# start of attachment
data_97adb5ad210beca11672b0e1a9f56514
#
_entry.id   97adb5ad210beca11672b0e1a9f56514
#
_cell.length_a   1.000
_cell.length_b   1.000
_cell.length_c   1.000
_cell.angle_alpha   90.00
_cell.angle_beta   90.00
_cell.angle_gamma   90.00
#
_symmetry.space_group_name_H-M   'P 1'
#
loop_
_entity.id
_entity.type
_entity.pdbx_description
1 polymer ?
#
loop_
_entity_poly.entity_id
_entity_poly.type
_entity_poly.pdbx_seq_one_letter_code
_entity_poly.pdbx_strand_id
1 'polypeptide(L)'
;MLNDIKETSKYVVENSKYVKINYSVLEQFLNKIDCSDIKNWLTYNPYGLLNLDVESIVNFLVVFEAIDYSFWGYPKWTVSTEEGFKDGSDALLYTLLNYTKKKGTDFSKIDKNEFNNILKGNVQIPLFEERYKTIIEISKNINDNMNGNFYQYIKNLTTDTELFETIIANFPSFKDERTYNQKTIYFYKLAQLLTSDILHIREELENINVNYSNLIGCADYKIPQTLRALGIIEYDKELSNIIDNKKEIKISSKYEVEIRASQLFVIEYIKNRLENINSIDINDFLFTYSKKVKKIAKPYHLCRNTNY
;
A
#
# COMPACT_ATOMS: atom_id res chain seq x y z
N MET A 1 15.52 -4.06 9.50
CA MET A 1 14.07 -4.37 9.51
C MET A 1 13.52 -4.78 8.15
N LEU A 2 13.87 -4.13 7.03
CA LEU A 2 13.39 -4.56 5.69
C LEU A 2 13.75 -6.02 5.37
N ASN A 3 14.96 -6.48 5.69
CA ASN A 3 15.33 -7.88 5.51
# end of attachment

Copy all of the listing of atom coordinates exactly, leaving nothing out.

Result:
data_97adb5ad210beca11672b0e1a9f56514
#
_entry.id   97adb5ad210beca11672b0e1a9f56514
#
_cell.length_a   1.000
_cell.length_b   1.000
_cell.length_c   1.000
_cell.angle_alpha   90.00
_cell.angle_beta   90.00
_cell.angle_gamma   90.00
#
_symmetry.space_group_name_H-M   'P 1'
#
loop_
_entity.id
_entity.type
_entity.pdbx_description
1 polymer ?
#
loop_
_entity_poly.entity_id
_entity_poly.type
_entity_poly.pdbx_seq_one_letter_code
_entity_poly.pdbx_strand_id
1 'polypeptide(L)'
;MLNDIKETSKYVVENSKYVKINYSVLEQFLNKIDCSDIKNWLTYNPYGLLNLDVESIVNFLVVFEAIDYSFWGYPKWTVSTEEGFKDGSDALLYTLLNYTKKKGTDFSKIDKNEFNNILKGNVQIPLFEERYKTIIEISKNINDNMNGNFYQYIKNLTTDTELFETIIANFPSFKDERTYNQKTIYFYKLAQLLTSDILHIREELENINVNYSNLIGCADYKIPQTLRALGIIEYDKELSNIIDNKKEIKISSKYEVEIRASQLFVIEYIKNRLENINSIDINDFLFTYSKKVKKIAKPYHLCRNTNY
;
A
#
# COMPACT_ATOMS: atom_id res chain seq x y z
N MET A 1 15.52 -4.06 9.50
CA MET A 1 14.07 -4.37 9.51
C MET A 1 13.52 -4.78 8.15
N LEU A 2 13.87 -4.13 7.03
CA LEU A 2 13.39 -4.56 5.69
C LEU A 2 13.75 -6.02 5.37
N ASN A 3 14.96 -6.48 5.69
CA ASN A 3 15.33 -7.88 5.51